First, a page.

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NATO Parliamentary Assembly supports Ukraine's right to hit targets inside Russia using Western arms

by Elsa Court and The Kyiv Independent news desk May 27, 2024 6:47 PM 2 min read
NATO Secretary General and chairman of the North Atlantic Council Jens Stoltenberg gives a speech during the NATO Parliamentary Assembly Spring Session in Sofia, Bulgaria, on May 27, 2024. (Borislav Troshev/Anadolu via Getty Images)
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NATO allies should lift restrictions that prohibit Ukraine's use of Western-supplied weapons against military targets inside Russia, the NATO Parliamentary Assembly said in a declaration adopted on May 27.

Some of the countries that supply the most military aid to Ukraine, namely the U.S. and Germany, are against Ukraine using their weapons to strike Russian territory due to fears this would lead to an escalation of the war.

Other partners, such as the U.K., have said that Ukraine has the right to use Western-supplied weapons to strike targets inside Russian territory.

NATO member states should "support Ukraine in its international right to defend itself by lifting some restrictions on the use of weapons provided by NATO allies to strike legitimate targets in Russia," the declaration said.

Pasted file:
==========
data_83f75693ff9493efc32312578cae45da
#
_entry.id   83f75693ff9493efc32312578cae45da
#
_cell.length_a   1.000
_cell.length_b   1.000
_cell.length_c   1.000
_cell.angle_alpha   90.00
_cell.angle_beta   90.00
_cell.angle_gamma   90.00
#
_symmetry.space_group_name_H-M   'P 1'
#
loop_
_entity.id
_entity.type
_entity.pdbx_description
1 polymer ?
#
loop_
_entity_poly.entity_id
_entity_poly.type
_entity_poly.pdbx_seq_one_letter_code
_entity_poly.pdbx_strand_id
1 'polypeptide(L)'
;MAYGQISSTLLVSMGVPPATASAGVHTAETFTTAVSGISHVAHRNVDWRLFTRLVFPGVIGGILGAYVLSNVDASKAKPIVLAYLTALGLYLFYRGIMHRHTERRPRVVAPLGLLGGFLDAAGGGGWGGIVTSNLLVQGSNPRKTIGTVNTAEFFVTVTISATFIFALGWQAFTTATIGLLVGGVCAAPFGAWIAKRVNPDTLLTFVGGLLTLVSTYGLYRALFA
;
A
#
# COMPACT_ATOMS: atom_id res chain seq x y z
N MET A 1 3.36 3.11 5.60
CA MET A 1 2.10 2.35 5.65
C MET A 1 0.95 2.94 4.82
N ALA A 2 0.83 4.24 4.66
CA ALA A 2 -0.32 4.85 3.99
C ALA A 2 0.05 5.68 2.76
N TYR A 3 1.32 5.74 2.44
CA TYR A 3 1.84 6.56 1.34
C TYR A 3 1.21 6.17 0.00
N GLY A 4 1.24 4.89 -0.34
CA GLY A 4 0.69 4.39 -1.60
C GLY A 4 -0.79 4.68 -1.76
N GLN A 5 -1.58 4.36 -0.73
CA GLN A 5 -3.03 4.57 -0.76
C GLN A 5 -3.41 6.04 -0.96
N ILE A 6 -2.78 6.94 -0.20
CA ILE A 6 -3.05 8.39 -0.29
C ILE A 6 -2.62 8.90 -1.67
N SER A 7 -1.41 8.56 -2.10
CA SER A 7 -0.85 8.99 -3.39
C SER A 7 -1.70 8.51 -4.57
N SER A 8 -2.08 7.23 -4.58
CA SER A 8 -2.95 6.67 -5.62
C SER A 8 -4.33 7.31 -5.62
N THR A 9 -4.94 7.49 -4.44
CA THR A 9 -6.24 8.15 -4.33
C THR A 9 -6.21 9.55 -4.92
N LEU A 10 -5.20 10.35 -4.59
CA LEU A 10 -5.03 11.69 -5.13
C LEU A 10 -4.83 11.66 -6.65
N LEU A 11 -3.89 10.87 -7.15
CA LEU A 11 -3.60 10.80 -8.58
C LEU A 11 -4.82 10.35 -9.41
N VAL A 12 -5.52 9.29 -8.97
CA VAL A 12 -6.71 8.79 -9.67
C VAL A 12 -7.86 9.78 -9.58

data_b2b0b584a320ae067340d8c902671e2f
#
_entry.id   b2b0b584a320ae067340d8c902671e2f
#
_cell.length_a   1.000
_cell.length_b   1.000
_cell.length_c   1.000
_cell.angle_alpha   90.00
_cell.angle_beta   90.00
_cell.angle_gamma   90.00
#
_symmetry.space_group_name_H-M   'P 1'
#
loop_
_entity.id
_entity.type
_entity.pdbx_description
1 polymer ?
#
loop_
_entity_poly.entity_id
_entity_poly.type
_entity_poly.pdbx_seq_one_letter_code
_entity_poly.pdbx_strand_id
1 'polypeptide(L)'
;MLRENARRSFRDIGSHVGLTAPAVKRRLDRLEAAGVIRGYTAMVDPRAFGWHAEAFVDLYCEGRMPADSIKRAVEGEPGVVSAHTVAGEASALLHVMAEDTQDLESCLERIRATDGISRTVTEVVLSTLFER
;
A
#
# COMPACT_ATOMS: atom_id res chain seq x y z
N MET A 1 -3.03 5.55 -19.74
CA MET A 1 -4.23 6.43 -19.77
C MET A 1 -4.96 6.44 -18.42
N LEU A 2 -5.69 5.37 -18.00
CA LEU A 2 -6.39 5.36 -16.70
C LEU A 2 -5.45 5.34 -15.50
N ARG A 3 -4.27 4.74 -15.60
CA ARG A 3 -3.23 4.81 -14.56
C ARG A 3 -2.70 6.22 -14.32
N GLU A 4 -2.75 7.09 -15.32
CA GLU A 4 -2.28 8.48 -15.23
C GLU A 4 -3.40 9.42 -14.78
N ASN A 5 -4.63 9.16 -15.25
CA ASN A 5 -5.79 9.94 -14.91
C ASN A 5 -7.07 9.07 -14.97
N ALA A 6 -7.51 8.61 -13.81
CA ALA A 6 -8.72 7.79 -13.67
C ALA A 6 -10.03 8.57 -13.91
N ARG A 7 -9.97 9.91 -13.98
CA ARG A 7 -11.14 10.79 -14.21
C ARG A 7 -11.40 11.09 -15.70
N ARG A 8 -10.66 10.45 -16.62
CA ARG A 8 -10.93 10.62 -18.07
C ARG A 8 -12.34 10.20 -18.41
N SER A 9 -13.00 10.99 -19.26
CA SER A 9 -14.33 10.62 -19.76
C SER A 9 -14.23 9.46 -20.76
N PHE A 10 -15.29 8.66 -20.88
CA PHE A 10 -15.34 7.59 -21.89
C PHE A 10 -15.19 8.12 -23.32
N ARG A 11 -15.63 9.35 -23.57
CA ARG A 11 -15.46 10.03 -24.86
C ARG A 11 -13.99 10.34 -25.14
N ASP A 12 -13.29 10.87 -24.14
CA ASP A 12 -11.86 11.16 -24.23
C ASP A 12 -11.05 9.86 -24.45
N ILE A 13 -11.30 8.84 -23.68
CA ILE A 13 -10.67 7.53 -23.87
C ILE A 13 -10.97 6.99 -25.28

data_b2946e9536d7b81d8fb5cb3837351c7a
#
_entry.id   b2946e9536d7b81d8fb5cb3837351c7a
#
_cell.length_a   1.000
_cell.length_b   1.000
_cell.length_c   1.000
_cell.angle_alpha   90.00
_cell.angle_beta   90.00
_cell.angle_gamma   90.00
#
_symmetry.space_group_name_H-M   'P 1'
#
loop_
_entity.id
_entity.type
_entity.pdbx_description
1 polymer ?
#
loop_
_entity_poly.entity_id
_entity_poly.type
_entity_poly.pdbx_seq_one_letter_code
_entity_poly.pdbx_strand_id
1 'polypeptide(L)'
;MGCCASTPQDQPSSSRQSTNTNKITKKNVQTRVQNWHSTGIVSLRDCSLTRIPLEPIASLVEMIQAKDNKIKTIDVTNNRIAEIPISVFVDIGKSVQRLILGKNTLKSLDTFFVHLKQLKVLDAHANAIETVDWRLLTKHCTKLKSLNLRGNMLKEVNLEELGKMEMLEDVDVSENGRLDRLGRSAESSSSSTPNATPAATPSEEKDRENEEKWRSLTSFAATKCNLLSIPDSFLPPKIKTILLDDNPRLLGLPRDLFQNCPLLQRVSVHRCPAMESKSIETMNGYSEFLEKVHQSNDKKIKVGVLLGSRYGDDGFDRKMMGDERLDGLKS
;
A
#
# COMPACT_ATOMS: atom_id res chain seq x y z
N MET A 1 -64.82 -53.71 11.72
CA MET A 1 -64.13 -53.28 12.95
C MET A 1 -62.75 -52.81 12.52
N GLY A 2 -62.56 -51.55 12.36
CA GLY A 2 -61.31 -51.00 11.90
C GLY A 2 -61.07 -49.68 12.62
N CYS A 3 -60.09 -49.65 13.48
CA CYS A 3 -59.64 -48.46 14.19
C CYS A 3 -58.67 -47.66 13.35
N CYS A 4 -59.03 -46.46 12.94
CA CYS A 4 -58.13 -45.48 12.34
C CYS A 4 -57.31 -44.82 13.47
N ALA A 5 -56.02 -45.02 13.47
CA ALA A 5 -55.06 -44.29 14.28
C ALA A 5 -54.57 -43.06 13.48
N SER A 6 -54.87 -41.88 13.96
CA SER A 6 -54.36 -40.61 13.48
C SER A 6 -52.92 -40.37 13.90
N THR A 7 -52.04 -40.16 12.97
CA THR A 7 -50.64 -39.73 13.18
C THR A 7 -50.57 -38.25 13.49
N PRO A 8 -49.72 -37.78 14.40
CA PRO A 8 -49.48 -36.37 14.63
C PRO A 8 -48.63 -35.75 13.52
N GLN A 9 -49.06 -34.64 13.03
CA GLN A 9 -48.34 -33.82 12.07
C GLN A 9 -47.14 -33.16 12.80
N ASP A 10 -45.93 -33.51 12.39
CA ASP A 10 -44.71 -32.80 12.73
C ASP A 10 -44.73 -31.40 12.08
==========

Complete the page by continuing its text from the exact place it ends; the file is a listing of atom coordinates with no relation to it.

"Ukraine must be provided with all that it needs, as quickly as possible and for as long as it takes for it to win."

The declaration was approved by a majority of the 281 lawmakers in the NATO Parliamentary Assembly and received support from NATO Secretary General Jens Stoltenberg, who said that "the right to self-defense includes hitting legitimate targets outside Ukraine."

"Ukraine can only defend itself if it can attack Russia’s supply lines and Russian bases of operation," the NATO Parliamentary Assembly President Michal Szczerba said.

Zelensky: Russia forming another grouping of forces near Ukraine’s northern border
“Russia is preparing for offensive actions also 90 kilometers northwest from here – they gather another group of troops near our border... The one who does all this doesn’t want peace,” President Volodymyr Zelensky said in a video address to the world leaders recorded in Kharkiv on May 26.

Ukraine has repeatedly said that the restrictions meant Ukraine was unable to attack Russian forces as they were building up before crossing the border into Kharkiv Oblast in the renewed Russian offensive that began on May 10.

Lithuanian Foreign Minister Gabrielius Landsbergis criticized the restrictions on May 20, arguing that the decision was "dominated by fear of Russia" and that Ukraine "must be allowed to use the equipment provided to them so that they can achieve strategic objectives."

German Chancellor Olaf Scholz said on May 26 that Germany gave clear rules to Ukraine prohibiting the use of German weapons on Russian soil and that he sees no reason to change this.

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